Get your caffeine pills ready because the least fan friendly championship among the four major American pro sports is about to get worse, starting Thursday night.
Check out this schedule:
Game 1 (Thursday): Cavaliers at Warriors, 9:00 PM ET
Game 2 (Sunday, June 5): Cavaliers at Warriors, 8:00 PM ET
Game 3 (Wednesday, June 8): Warriors at Cavaliers, 9:00 PM ET
Game 4 (Friday, June 10): Warriors at Cavaliers, 9:00 PM ET
Game 5* (Monday, June 13): Cavaliers at Warriors, 9:00 PM ET
Game 6* (Thursday, June 16): Warriors at Cavaliers, 9:00 PM ET
Game 7* (Sunday, June 19): Cavaliers at Warriors, 8:00 PM ET
For starters, five of the seven potential NBA Finals games between the Cavaliers and Warriors tip-off at 9:00 PM ET, per usual (the only exceptions are Game 2 and Game 7, which have 8:00 PM ET tips because they are on Sundays).
Why do NBA Finals games always start so late?
History has shown the NBA that this is the optimal time for maximum ratings because it allows people on the West Coast to get home from work before the games start. The problem is that about 50 percent of the country’s population operates on Eastern Standard Time and unless you are in college or a 20-something, 11:30 PM is likely well past your normal bedtime.
It’s not just the NBA, though. World Series start times have been the subject of debate for a number of years. Last night’s hockey game (granted it was an early overtime finish) ended around 11:10 PM ET. The College Football Playoff Championship Game kicked off at 8:30 PM ET (and ending past midnight) and the NCAA title game between North Carolina and Villanova started at an absurdly late 9:19 PM ET.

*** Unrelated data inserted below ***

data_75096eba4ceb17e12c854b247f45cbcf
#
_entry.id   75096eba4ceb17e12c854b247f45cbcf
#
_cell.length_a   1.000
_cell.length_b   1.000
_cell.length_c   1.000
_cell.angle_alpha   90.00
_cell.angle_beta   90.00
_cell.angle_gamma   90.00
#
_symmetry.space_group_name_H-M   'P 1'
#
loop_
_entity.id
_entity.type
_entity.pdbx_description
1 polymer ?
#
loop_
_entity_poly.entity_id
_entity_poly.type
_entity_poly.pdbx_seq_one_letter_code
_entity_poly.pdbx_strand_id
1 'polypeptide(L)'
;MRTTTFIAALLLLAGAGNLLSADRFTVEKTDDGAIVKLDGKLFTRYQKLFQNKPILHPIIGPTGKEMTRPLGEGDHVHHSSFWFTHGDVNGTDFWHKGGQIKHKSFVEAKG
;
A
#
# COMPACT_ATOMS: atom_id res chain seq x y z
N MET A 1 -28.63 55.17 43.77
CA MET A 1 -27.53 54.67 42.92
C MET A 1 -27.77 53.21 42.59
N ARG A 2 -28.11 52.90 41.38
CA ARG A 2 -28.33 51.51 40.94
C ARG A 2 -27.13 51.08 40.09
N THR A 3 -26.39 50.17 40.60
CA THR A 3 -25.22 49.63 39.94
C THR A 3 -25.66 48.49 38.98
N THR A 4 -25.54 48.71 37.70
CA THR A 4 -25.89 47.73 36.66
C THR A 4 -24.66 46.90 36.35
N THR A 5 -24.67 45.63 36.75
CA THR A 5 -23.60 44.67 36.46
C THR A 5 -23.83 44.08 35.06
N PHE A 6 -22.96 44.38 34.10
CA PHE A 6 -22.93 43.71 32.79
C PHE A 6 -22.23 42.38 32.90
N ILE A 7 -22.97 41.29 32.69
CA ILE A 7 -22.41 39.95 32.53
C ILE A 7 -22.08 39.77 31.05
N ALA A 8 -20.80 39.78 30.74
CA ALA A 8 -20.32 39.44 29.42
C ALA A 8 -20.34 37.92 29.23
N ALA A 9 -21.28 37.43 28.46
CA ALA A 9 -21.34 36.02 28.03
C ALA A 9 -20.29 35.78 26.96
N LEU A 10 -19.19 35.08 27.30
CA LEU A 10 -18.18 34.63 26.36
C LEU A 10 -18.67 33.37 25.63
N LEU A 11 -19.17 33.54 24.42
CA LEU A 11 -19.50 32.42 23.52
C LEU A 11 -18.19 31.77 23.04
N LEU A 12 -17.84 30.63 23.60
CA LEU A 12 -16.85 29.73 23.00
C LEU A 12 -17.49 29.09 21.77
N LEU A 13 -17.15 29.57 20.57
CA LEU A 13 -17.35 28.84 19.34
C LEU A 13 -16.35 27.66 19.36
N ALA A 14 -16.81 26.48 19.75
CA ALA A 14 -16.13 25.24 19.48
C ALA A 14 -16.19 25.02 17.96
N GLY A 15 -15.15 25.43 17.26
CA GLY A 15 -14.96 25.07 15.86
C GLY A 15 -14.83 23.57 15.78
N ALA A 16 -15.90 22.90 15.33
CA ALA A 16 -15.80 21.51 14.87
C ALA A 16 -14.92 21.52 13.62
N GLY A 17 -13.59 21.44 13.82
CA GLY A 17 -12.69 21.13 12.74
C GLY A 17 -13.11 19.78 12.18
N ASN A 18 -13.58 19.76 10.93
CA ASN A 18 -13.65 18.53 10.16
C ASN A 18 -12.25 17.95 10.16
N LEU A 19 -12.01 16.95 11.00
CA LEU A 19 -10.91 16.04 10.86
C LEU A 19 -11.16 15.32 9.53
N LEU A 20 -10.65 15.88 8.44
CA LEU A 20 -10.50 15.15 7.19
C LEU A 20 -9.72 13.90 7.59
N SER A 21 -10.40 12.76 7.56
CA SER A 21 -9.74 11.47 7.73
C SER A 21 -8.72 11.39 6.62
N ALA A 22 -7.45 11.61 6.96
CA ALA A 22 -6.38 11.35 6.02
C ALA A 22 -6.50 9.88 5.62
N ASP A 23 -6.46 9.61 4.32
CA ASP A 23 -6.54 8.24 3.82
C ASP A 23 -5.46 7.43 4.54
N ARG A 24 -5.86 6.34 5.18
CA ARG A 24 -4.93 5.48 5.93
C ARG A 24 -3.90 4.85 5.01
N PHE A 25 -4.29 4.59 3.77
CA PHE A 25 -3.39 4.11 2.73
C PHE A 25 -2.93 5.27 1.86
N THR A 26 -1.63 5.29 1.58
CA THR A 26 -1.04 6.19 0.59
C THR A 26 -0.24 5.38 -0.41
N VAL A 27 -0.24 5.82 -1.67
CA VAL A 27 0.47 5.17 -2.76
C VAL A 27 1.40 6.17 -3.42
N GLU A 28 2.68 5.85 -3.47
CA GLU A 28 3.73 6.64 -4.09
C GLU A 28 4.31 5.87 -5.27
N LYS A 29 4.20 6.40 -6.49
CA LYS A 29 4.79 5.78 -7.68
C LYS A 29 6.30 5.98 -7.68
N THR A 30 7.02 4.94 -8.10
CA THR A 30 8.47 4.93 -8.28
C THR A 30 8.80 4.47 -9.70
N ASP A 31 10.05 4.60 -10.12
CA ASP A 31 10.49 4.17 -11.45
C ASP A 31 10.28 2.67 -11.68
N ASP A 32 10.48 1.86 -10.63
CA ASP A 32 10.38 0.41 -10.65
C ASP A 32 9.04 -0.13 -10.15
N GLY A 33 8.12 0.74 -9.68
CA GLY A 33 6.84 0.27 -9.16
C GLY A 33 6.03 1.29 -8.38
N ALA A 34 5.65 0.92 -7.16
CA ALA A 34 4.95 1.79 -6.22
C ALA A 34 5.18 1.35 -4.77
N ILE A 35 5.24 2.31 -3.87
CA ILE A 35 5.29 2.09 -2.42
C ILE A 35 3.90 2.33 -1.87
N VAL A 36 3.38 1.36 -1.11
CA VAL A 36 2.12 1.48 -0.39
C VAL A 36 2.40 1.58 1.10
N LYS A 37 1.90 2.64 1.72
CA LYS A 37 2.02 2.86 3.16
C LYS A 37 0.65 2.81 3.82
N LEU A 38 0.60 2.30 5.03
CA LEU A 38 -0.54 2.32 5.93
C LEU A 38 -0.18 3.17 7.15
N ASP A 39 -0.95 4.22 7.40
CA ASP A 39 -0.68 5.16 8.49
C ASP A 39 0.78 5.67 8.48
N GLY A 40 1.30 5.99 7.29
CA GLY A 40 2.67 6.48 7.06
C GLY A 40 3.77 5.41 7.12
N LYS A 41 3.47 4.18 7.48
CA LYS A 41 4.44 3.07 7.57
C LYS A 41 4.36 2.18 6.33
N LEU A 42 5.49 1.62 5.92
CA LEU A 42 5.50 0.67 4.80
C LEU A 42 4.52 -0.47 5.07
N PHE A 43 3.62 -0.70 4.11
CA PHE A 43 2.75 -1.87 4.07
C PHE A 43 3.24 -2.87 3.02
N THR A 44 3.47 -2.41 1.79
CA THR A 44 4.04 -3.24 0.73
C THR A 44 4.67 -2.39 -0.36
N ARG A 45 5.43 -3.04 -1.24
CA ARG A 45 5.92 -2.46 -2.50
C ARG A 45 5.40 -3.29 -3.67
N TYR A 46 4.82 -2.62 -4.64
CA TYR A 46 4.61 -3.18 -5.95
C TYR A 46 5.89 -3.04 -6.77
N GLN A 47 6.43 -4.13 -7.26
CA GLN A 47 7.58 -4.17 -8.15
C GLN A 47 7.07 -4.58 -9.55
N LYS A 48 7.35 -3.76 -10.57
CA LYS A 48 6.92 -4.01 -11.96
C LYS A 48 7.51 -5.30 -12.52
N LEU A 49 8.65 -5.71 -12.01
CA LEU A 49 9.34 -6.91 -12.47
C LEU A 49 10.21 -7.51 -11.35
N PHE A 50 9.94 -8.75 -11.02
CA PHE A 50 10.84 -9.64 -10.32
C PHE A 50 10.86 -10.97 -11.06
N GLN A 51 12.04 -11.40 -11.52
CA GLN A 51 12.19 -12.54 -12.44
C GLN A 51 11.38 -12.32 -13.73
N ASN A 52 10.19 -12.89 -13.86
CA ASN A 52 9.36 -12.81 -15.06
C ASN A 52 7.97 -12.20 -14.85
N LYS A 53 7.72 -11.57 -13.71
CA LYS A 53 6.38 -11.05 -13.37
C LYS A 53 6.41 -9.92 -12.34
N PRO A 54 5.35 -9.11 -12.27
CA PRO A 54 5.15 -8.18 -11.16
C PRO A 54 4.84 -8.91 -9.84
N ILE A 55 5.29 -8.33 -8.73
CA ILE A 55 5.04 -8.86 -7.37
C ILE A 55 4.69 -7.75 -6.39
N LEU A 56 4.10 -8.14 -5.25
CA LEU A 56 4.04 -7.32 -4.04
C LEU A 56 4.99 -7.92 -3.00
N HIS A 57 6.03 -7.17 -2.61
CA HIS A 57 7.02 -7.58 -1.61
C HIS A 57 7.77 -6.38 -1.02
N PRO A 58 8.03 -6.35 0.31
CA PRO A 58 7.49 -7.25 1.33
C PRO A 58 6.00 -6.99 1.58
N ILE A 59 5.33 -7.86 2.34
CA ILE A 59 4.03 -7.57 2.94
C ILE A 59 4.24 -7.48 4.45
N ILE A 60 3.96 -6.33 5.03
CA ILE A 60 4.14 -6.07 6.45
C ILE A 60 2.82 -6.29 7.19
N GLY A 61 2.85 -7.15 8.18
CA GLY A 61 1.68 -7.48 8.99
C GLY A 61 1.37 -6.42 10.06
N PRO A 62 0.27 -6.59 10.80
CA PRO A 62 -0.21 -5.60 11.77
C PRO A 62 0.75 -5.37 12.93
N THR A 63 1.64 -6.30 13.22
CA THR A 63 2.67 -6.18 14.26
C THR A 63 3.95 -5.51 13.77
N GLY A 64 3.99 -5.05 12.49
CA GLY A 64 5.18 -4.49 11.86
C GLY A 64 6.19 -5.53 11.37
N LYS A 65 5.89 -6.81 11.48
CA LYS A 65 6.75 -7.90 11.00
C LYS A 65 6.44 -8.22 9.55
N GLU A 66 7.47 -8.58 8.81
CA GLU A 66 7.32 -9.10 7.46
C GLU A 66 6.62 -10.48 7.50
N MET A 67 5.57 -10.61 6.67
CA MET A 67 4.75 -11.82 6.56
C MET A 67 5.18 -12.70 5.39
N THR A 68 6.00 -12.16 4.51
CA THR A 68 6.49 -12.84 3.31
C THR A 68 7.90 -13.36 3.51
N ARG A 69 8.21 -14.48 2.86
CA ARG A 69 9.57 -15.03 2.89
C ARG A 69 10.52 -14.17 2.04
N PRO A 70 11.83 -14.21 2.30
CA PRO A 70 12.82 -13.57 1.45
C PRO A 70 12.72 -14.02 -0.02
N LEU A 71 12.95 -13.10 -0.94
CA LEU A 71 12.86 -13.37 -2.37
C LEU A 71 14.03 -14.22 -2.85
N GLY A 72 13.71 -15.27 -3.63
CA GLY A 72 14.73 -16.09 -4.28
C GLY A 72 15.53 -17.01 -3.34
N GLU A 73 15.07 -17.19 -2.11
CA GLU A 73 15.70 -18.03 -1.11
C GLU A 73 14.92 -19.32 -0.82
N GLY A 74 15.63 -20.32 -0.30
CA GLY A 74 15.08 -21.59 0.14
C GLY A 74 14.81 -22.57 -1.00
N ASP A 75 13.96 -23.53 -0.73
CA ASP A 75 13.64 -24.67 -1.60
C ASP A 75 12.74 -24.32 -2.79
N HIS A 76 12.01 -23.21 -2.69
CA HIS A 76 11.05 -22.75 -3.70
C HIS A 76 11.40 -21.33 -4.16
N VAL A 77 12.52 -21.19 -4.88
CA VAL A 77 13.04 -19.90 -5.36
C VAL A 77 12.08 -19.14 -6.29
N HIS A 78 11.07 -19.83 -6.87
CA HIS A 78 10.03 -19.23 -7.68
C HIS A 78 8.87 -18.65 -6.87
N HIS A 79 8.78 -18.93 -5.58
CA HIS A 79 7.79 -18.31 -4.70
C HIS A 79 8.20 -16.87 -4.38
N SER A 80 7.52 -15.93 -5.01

Making the Finals schedule even more arduous is the fact that all but one game (Game 4) is on a school/work night. That’s because the NBA avoids Friday and Saturday night Finals games like the plague, which results in:
A. Losing out on casual viewers who just won’t watch the games if they are played on a Friday or Saturday night, and
B. Having people watch in groups and at bars instead of individually at home, which hurts Nielsen ratings.
As if that isn’t bad enough, the NBA announced last year that starting with this NBA Finals, teams will get two days of rest each time the Finals changes location after switching to a 2-2-1-1-1 format two years ago from the old 2-3-2 arrangement.
That means only one game (Game 4) would be played within a span of 48 hours from the previous one and if the Cavs-Warriors series goes a full seven games, the NBA Finals will take 18 days — almost a full three weeks — before ending on June 19.
Hell, the entire 2016 Summer Olympics from Rio are only 16 days total.
People have complained for years about the late tip times of the NBA Finals and said that the league’s greed for high ratings will come back to haunt them in future years when kids who weren’t able to stay up for the NBA Finals aren’t fans of the sport like the generation before them.
Well, until that line of thinking is reflected in the ratings with the number of East Coasters going to bed before the games end outweighs the number of West Coasters getting home from work before the games begin, don’t expect the NBA to change the tip-off times for Finals games anytime soon.
Considering last year’s Finals broke the post-Michael Jordan record for average viewers (19.94 million), this year’s rematch should get even better numbers with a healthy Kyrie Irving and Kevin Love playing for Cleveland.
So expect to be plenty entertained the next couple weeks, you East Coasters. Just don’t anticipate much sleep.